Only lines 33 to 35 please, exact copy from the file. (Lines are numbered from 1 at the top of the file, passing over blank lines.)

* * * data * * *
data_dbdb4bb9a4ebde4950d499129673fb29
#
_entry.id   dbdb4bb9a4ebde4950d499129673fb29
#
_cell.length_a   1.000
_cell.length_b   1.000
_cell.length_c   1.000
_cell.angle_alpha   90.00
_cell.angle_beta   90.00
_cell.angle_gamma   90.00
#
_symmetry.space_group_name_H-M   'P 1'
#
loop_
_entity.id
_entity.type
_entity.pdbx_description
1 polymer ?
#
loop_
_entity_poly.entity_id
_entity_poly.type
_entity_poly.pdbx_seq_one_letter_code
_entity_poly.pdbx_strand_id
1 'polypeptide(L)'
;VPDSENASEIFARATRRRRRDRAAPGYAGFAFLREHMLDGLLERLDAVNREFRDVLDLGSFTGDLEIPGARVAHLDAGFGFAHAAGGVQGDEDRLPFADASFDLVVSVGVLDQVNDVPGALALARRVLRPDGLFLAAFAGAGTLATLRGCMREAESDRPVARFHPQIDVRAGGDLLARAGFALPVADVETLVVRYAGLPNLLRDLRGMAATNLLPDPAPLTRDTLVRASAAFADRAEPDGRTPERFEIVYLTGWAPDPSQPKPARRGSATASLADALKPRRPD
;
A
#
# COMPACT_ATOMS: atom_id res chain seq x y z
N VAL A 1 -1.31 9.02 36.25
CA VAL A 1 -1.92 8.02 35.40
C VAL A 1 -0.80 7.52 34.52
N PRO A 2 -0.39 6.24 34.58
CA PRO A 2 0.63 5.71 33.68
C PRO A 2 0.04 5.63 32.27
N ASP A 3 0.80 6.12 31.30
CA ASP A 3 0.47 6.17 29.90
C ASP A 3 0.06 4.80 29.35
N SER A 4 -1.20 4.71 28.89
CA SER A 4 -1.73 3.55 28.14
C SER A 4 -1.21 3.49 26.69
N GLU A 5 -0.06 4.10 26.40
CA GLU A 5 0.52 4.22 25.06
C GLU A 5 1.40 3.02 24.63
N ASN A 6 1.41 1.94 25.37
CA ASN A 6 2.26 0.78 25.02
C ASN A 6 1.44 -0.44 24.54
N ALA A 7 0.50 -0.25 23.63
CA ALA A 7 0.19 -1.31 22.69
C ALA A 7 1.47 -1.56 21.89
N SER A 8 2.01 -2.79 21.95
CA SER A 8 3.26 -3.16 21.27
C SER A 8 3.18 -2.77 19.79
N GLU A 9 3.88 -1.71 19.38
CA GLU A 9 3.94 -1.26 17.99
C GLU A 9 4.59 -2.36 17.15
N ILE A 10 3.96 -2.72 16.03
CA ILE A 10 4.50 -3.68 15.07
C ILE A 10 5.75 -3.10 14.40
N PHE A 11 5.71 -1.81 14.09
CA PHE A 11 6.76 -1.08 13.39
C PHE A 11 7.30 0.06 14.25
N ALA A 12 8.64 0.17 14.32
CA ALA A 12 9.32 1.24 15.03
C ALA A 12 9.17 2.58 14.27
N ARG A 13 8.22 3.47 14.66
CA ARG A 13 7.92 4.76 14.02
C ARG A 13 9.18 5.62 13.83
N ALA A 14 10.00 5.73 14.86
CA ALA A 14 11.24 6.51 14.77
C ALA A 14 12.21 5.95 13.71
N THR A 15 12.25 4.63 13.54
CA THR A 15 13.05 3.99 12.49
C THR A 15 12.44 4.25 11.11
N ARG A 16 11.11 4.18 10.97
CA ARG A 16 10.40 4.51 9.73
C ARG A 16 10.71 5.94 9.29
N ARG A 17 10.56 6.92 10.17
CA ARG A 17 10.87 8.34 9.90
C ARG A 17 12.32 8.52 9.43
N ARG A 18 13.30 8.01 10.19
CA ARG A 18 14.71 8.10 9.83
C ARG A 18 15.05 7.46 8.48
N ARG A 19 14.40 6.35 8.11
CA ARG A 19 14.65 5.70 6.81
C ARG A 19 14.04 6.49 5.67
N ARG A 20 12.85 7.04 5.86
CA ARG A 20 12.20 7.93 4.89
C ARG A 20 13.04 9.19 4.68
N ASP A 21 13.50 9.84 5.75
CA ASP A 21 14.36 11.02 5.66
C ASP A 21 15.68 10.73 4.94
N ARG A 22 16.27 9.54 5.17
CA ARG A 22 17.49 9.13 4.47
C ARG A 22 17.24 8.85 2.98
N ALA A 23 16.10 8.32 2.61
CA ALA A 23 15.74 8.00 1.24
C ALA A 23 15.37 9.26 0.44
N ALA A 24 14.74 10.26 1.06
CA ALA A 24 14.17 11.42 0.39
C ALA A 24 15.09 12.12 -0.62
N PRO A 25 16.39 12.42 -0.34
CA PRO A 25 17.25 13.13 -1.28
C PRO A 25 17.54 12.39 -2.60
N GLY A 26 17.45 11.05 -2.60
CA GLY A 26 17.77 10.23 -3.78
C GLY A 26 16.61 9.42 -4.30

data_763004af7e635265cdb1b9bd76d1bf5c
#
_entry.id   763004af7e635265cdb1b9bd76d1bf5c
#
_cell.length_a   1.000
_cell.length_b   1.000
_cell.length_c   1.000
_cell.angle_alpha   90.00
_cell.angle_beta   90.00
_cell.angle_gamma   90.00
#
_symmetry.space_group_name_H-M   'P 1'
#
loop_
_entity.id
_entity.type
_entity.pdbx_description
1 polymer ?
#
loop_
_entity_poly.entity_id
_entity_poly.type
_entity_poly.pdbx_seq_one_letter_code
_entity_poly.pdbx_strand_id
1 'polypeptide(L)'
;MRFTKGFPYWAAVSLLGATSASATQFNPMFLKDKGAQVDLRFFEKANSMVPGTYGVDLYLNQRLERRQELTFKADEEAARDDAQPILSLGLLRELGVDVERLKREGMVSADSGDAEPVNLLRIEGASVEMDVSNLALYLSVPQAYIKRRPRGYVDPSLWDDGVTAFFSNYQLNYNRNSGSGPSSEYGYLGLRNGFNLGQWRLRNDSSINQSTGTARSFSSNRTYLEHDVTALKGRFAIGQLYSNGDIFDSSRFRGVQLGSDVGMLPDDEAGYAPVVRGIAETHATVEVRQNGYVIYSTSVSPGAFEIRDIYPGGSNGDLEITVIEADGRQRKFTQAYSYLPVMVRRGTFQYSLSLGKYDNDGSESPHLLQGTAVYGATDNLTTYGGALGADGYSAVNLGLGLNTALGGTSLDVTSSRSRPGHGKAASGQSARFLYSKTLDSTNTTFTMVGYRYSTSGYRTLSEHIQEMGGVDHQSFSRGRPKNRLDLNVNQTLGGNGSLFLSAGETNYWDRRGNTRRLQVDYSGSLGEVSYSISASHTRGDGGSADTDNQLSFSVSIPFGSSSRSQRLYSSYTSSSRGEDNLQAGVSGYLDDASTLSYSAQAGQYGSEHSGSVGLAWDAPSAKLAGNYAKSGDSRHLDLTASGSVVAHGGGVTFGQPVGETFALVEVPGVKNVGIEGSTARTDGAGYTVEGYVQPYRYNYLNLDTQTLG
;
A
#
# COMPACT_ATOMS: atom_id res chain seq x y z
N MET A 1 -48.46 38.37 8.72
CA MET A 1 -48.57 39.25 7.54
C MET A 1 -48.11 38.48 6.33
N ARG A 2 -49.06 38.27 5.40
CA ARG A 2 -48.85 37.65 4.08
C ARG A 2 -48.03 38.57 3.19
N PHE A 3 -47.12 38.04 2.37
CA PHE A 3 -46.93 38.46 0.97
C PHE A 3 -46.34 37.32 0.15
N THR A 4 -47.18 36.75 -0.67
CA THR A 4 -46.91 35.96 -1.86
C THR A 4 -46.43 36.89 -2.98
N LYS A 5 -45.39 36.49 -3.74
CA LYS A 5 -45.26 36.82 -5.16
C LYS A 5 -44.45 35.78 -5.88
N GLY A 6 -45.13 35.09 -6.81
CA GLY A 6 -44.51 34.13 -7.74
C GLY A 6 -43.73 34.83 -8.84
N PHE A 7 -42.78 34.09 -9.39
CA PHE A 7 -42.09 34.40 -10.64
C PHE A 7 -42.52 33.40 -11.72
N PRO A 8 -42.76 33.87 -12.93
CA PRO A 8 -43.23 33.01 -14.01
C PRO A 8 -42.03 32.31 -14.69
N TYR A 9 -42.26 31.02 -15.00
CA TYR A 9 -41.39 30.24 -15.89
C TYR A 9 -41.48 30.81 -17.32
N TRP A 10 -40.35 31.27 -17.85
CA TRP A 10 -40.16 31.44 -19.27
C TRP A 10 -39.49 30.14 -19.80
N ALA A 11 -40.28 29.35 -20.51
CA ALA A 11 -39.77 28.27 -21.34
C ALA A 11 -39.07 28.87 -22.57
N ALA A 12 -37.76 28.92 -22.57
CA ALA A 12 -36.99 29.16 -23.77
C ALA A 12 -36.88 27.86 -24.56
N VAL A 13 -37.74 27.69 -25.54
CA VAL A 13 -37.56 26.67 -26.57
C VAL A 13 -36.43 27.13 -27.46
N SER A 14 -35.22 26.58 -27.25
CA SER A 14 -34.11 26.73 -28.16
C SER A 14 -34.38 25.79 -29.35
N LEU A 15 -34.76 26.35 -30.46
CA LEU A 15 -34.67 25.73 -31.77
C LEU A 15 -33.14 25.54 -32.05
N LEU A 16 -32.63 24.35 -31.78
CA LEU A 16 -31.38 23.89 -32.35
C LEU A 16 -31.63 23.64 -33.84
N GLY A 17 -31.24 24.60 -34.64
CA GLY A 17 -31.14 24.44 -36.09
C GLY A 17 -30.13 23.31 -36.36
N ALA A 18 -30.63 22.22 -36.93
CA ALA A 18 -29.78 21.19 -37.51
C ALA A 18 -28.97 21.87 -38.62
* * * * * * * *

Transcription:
C VAL A 1 -0.80 7.52 34.52
N PRO A 2 -0.39 6.24 34.58
CA PRO A 2 0.63 5.71 33.68